Many people see organic gardening as a way to contribute to the safe-keeping of our beautiful planet. For others it presents the opportunity to put nutrient-rich and chemical-free food on the table. Both are laudible reasons. Whatever your reason is, you may find that these suggestions really help.
Involve your children in gardening. A garden can teach your children about the joy of rewarding work and nutrition while bonding.
If little ones live in your home, consider including everbearing strawberries in the garden plot. Small kids enjoy picking fruit themselves out of a garden. Because of this, they’ll be more likely to provide you with some assistance in your garden if they feel like they’re receiving something out of this.
It is possible to grow an organic garden all year if you have a sufficient light source for an indoor garden. Plants need plenty of light in order to grow properly and there are bulbs that can be purchased to provide indoor gardens with the appropriate amount of light to have them thrive and produce a fruitful bounty.
While Mother Nature will eventually do the work needed to create compost from a backyard pile, even if it is not actively tended, you can give her a helping hand by adding compost starter to the mix. Compost starters, available from the garden centers, add microorganisms to the soil that help speed up the decay process.
Learn to water your garden efficiently. A soaker hose can be laid in the garden and left on with low water pressure. This frees you up from having to hand-water the plants, so you can do other gardening work. Take care with seedlings, though — they are still delicate and need to be watered by hand.
Blend flowering fruit shrubs into your regular landscape. Don’t have a separate area to turn into a garden? Elderberries, blueberries and currants have pretty flowers in springtime and look great in the fall as well. The side benefit of these landscape-enhancing plants is all the fruit they produce for you to enjoy.
Do not waste your time and energy carrying a hose that is hard to put away. Get a couple or hose reels to keep your hose neat. You can get a stationary hose reel to keep your hose on a wall, but you can also find portable hose reels if you want to carry your hose around your garden.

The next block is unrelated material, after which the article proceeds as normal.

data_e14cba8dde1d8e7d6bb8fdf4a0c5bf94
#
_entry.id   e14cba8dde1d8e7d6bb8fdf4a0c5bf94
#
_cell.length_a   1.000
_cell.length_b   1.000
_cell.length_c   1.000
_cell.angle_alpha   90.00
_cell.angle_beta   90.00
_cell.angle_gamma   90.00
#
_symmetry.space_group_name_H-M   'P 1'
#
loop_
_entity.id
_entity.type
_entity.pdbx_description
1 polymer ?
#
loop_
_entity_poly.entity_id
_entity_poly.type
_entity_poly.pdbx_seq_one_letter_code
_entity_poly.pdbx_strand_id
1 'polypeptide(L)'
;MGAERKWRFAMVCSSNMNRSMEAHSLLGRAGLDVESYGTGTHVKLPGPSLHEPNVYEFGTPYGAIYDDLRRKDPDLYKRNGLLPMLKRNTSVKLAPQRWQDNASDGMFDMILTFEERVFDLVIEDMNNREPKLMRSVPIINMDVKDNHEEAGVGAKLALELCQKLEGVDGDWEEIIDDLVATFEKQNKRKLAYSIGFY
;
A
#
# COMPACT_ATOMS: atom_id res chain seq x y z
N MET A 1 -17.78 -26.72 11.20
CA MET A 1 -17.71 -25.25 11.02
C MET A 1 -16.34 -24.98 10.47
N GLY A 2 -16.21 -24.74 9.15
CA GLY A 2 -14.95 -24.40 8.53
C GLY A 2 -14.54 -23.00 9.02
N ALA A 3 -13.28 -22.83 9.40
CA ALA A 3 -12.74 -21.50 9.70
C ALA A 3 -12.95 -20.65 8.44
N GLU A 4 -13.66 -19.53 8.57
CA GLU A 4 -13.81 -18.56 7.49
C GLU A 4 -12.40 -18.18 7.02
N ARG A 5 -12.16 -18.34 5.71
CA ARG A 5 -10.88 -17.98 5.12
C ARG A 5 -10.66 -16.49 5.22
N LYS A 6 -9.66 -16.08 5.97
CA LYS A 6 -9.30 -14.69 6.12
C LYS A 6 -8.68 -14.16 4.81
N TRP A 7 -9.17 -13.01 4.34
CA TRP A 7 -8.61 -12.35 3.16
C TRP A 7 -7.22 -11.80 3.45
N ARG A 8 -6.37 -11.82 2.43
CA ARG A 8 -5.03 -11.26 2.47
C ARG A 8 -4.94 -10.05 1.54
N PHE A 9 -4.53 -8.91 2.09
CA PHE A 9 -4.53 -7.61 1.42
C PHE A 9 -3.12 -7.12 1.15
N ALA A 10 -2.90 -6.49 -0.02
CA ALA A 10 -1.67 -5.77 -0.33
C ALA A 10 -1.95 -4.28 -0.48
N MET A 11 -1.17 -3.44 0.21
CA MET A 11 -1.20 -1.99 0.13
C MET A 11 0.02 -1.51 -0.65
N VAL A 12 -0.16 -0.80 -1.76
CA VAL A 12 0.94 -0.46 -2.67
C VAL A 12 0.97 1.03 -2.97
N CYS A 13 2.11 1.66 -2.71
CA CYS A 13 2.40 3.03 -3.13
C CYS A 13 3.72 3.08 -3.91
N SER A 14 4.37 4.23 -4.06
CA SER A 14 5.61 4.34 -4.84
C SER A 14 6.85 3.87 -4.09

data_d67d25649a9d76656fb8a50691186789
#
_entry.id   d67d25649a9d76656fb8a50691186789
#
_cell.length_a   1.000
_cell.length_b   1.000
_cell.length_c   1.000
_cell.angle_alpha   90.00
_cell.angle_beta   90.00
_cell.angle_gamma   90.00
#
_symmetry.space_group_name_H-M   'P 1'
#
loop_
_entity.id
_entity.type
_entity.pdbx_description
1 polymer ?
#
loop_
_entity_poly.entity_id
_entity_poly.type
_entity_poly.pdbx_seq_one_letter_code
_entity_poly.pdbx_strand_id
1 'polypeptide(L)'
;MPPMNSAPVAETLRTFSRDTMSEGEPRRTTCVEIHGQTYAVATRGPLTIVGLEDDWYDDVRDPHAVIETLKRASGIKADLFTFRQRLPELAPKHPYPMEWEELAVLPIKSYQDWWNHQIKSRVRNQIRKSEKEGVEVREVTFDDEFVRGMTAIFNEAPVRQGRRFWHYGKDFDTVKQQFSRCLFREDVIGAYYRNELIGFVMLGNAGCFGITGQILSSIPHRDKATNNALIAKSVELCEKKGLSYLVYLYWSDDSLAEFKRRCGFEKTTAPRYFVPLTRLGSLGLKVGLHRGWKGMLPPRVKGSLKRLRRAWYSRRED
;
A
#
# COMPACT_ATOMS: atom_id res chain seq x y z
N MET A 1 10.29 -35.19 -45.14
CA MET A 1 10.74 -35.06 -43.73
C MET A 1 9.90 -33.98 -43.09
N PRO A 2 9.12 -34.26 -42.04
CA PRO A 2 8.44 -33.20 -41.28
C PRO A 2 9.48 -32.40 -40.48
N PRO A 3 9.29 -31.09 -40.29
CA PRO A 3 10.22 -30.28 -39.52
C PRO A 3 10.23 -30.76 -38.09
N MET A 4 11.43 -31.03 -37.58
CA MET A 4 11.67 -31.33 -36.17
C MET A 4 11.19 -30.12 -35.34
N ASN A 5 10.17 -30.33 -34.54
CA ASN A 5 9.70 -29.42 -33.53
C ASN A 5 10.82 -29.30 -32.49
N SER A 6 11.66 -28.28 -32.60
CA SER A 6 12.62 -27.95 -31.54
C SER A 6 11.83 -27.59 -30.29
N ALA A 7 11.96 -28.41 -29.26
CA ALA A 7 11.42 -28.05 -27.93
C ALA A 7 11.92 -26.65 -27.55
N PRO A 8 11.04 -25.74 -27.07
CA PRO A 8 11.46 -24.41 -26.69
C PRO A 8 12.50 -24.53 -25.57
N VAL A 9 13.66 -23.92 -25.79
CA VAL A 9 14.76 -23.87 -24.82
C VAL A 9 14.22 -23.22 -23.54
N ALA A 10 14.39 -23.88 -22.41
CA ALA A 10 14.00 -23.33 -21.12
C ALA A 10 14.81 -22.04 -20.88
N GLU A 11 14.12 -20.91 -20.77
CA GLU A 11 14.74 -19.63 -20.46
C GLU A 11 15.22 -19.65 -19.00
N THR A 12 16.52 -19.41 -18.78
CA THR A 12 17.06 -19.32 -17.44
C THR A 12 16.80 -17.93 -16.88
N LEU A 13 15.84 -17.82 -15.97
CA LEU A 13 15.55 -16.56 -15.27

If your yard’s soil isn’t as healthy as you want, or has been contaminated in some way, you can still grow organic produce using raised beds. You can use wood, brick or stone for the border. Make sure that it is at least 16 inches high so that there is room for the roots. Fill it with organic soil and compost.
Try lightly ruffling the seedlings with your hands about twice a day. This may sound strange, but research has proven that doing this will help your plants grow bigger than if they were not petted at all.
Planting cover crops is important to maintain a good quality soil. By protecting the soil with cover crops, it will be immune against weeds, be more fertile, have less water and wind erosion, and have better water drainage. Clover, fava beans, and buckwheat are all fantastic for cover cropping.
If you plan to begin your organic garden from seed, be sure to start well in advance of the gardening season. Start seeds indoors so that you will have established seedlings ready to put in the ground after the last frost. Follow the instructions found on the back of your seed packets to determine the appropriate time to start the seeds for your climate.
The above list should have provided you with a some good ideas on becoming an even better organic gardener. It’s great that you have such an interest in the subject. Going organic is ‘green’; it is healthy, and it is enjoyable!